Questions for "Naturals"

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Re: Questions for "Naturals"

Postby dnptan » Wed Jul 20, 2016 2:41 pm

I played professor layton games

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Re: Questions for "Naturals"

Postby QuentonCassidy » Wed Jul 20, 2016 3:39 pm

I just skimmed through this thread after the recent bumps and I must say that I am very skeptical of non-"naturals" looking to things that "naturals" do for advice. I scored a 174 on a cold-diagnostic (proctored, timed, only thing I knew about the test was that it was required for admission to LS). I eventually got a 180 on the real thing having taken less than 5 PTs. For the most part, people who are "naturals" at the LSAT are just naturally-good test takers, the kind of people who got close to 2400 on the SAT (or 1600 if you're older) and 36 on the ACT without struggle. There may be some sort of correlation of outside activities or circumstances with people who naturally score highly on the LSAT, but I think it is highly doubtful that replicating them would give anything more than slight gains on the LSAT, and doing actual LSAT prep would almost certainly be more worthwhile. My friends used to ask me for help on taking standardized tests in high school until we all realized that I was completely useless at helping them, and my strategies/practices were counterproductive for them. I am pretty confident that someone who is not a "natural" test taker and who had to work and study to master the test would be a much better teacher/role model for someone in that situation. As one last overkill example, I have never diagrammed a logic game, and would have no idea how to teach someone to do so, and as such, my LG habits would work out terribly for most people trying to emulate them.

tl;dr: The people who go from a low diagnostic to a high score on the real thing are the actually impressive ones, and in all likelihood are the people who non-"naturals" should be trying to emulate.

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Re: Questions for "Naturals"

Postby mukol » Wed Jul 20, 2016 4:41 pm

QuentonCassidy wrote:
tl;dr: The people who go from a low diagnostic to a high score on the real thing are the actually impressive ones, and in all likelihood are the people who non-"naturals" should be trying to emulate.


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Re: Questions for "Naturals"

Postby Hikikomorist » Wed Jul 20, 2016 7:05 pm

mukol wrote:
HaveMercy wrote:Natural for LR please chime in: how do you approach these problems? I think everyone can agree that LG eventually get much easier and can definitely be learned, but I still can't seem to find this with LR.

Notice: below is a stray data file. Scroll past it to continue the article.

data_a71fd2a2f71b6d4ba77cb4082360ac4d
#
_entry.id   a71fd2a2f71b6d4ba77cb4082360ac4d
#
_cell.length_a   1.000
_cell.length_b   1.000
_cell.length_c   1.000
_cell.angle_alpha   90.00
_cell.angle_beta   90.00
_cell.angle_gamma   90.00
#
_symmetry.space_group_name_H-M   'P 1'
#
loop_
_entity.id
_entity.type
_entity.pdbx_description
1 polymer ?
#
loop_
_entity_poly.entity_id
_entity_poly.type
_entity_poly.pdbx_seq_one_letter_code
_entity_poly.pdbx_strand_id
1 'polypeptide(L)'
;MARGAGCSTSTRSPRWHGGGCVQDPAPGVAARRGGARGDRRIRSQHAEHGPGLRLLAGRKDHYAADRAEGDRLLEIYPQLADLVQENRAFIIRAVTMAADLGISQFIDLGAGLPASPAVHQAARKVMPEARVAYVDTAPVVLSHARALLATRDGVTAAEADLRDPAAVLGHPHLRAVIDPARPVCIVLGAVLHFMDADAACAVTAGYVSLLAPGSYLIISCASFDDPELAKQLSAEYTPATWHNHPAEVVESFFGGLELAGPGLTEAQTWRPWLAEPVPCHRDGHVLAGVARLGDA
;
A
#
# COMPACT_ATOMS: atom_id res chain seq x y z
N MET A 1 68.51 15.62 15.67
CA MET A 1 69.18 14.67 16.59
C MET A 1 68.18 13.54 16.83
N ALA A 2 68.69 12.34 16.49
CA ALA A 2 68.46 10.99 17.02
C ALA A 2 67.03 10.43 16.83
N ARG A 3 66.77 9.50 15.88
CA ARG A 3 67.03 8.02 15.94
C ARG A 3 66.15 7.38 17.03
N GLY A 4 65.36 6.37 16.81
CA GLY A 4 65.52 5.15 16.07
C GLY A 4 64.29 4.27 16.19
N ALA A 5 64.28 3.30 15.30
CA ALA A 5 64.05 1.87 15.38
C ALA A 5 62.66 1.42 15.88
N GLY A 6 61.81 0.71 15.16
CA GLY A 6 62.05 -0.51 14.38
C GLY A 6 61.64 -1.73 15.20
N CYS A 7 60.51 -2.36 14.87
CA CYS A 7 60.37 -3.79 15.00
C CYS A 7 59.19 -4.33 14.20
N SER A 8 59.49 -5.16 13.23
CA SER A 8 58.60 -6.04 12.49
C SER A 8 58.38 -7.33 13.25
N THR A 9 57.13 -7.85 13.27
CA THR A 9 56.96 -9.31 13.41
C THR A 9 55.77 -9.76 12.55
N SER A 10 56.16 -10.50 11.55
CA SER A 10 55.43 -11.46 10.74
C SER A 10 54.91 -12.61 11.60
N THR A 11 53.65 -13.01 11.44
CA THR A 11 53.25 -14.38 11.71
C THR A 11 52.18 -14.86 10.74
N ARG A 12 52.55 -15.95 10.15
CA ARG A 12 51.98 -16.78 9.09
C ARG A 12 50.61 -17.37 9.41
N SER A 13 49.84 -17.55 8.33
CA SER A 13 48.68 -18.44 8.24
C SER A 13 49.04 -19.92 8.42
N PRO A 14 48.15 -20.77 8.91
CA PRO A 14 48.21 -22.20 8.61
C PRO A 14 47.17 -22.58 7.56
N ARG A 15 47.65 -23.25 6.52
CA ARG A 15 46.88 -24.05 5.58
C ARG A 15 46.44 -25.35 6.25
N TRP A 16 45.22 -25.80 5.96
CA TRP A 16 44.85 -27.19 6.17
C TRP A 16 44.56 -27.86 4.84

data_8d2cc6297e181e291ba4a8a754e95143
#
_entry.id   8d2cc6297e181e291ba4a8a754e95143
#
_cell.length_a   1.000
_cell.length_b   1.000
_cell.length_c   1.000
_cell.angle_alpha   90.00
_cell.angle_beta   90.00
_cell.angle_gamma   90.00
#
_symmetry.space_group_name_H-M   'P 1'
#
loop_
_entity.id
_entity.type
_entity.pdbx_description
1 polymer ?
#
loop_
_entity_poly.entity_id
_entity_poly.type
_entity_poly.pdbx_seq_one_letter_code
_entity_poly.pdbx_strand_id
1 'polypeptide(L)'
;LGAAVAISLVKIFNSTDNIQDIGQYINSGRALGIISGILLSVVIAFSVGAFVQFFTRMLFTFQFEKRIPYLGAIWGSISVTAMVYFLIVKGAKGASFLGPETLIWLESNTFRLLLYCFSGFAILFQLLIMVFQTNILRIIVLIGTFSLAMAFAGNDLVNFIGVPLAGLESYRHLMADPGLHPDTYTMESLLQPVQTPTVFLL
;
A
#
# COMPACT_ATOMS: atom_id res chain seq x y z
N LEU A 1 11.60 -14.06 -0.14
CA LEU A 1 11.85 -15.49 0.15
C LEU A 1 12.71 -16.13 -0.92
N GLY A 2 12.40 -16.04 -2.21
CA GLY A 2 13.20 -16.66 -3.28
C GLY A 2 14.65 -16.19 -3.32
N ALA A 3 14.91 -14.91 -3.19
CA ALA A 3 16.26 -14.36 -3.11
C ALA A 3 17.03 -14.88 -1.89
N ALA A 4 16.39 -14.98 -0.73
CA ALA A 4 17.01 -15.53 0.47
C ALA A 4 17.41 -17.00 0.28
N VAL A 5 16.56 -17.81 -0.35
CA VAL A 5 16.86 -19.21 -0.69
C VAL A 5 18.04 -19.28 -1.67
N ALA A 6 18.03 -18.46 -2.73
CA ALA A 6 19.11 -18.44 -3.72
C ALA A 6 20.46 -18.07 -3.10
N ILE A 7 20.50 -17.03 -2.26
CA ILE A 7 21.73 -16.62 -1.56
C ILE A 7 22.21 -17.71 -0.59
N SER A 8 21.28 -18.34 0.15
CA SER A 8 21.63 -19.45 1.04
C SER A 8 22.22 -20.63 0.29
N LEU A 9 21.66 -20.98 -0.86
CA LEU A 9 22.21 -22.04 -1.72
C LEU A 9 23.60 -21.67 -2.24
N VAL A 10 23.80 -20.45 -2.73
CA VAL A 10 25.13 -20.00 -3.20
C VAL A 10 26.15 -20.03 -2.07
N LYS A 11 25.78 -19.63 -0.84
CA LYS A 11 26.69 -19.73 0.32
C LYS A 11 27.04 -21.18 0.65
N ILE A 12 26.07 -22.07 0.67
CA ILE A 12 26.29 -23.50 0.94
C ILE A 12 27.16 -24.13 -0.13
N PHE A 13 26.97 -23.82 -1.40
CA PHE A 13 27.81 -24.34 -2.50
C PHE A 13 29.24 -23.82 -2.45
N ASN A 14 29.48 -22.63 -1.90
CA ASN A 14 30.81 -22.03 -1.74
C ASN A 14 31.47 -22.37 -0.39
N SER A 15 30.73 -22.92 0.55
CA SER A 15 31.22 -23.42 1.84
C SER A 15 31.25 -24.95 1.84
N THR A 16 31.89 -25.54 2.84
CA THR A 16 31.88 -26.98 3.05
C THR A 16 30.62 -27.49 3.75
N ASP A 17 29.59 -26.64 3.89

Had one section of LR -0, the other was -3 I think. Flaws I think I lucked out in my upbringing, and have always had a good grasp on types of fallacies. Finished sections of LR before the 5 minute warning.

If you know your fallacies, flaw questions are easy. You know what the answer should be for 95% of questions before you even read the answer choices.

Weaken is equally simple, just assume everything you read in the stimulus is true and then say "all thats true, but what if __________ ?" Plug the answer choices into the blank space. If you feel like you saying that would drunk on someone you're good and thats the right answer. If you feel like they would reply "Okay? How is that relevant?" then it isn't tcr.

Stengthen is a little more awkward, but again assume eveything in the stimulus is true and then say "Oh, and ______ ." Again plugging answer choices, and if you feel like someone would say "Cool story, but how is that relevant" it isn't right, but if in your head you feel like a hype man backing up his bro in an argument said it, that's tcr.

Must be true, seems to normally invole a bit more actual logic rather than plug and chug to me. Just know the foundations of symbolic logic (which you do without realizing it from logic games). And undersand the relationship between some and most.

NA and SA....see must be true above? Understand assumptions? I can't explain these, they just feel right or don't.

Parallel reasoing I think it's helpful to ignore the words and focus on the structure. If you're doing parallel flaw you need to understand the flaw in the little paragraph thing, and find one that makes the same flaw in the same way. Not rocket science, but can be time consuming to read. Pretty sure I saved those for last.

I can't remember anymore question types off the top of my head.

This is the best I have to offer. It isn't necessarily how I think through it when I do it, but it's how I explained it to my brother now that he's getting ready to take it. I obviously know how my bro thinks, so that's how I explained it to him, but you might think differently.

Generally agree with QC, but I think this is really good. Honestly, just frequenting an online forum and watching all the dumb arguments is pretty helpful.

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